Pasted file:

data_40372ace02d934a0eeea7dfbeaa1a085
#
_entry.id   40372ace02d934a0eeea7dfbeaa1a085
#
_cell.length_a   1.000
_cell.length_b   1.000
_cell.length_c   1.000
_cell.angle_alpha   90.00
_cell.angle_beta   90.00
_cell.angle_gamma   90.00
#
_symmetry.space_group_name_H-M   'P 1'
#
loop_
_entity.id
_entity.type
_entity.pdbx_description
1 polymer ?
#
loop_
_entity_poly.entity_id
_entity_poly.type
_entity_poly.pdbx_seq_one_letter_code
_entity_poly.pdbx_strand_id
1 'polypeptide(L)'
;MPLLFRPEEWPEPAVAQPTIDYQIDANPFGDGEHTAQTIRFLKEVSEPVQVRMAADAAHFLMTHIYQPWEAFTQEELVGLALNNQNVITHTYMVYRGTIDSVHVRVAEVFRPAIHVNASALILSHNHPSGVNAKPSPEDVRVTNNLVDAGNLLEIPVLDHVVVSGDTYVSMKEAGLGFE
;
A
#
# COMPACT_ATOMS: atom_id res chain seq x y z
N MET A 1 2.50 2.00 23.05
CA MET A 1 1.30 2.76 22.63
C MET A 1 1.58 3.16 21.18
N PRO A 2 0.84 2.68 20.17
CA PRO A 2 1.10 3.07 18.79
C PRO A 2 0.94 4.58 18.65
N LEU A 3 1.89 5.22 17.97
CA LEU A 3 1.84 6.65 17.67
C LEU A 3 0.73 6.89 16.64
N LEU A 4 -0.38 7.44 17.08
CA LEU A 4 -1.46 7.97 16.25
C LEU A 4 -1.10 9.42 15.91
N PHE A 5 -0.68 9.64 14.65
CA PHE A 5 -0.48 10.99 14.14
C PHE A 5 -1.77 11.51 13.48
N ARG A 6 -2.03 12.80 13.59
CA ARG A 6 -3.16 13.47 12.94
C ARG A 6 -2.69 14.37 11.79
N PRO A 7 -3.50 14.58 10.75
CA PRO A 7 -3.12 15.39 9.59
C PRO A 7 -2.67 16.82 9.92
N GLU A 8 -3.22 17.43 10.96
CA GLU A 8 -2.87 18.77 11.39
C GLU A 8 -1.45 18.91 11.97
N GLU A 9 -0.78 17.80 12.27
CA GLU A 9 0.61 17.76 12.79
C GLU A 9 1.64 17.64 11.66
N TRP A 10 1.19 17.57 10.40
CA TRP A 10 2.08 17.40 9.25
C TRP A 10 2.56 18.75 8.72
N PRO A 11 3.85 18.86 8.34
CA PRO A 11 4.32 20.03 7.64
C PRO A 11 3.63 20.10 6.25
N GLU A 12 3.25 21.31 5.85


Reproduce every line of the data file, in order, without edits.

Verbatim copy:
data_40372ace02d934a0eeea7dfbeaa1a085
#
_entry.id   40372ace02d934a0eeea7dfbeaa1a085
#
_cell.length_a   1.000
_cell.length_b   1.000
_cell.length_c   1.000
_cell.angle_alpha   90.00
_cell.angle_beta   90.00
_cell.angle_gamma   90.00
#
_symmetry.space_group_name_H-M   'P 1'
#
loop_
_entity.id
_entity.type
_entity.pdbx_description
1 polymer ?
#
loop_
_entity_poly.entity_id
_entity_poly.type
_entity_poly.pdbx_seq_one_letter_code
_entity_poly.pdbx_strand_id
1 'polypeptide(L)'
;MPLLFRPEEWPEPAVAQPTIDYQIDANPFGDGEHTAQTIRFLKEVSEPVQVRMAADAAHFLMTHIYQPWEAFTQEELVGLALNNQNVITHTYMVYRGTIDSVHVRVAEVFRPAIHVNASALILSHNHPSGVNAKPSPEDVRVTNNLVDAGNLLEIPVLDHVVVSGDTYVSMKEAGLGFE
;
A
#
# COMPACT_ATOMS: atom_id res chain seq x y z
N MET A 1 2.50 2.00 23.05
CA MET A 1 1.30 2.76 22.63
C MET A 1 1.58 3.16 21.18
N PRO A 2 0.84 2.68 20.17
CA PRO A 2 1.10 3.07 18.79
C PRO A 2 0.94 4.58 18.65
N LEU A 3 1.89 5.22 17.97
CA LEU A 3 1.84 6.65 17.67
C LEU A 3 0.73 6.89 16.64
N LEU A 4 -0.38 7.44 17.08
CA LEU A 4 -1.46 7.97 16.25
C LEU A 4 -1.10 9.42 15.91
N PHE A 5 -0.68 9.64 14.65
CA PHE A 5 -0.48 10.99 14.14
C PHE A 5 -1.77 11.51 13.48
N ARG A 6 -2.03 12.80 13.59
CA ARG A 6 -3.16 13.47 12.94
C ARG A 6 -2.69 14.37 11.79
N PRO A 7 -3.50 14.58 10.75
CA PRO A 7 -3.12 15.39 9.59
C PRO A 7 -2.67 16.82 9.92
N GLU A 8 -3.22 17.43 10.96
CA GLU A 8 -2.87 18.77 11.39
C GLU A 8 -1.45 18.91 11.97
N GLU A 9 -0.78 17.80 12.27
CA GLU A 9 0.61 17.76 12.79
C GLU A 9 1.64 17.64 11.66
N TRP A 10 1.19 17.57 10.40
CA TRP A 10 2.08 17.40 9.25
C TRP A 10 2.56 18.75 8.72
N PRO A 11 3.85 18.86 8.34
CA PRO A 11 4.32 20.03 7.64
C PRO A 11 3.63 20.10 6.25
N GLU A 12 3.25 21.31 5.85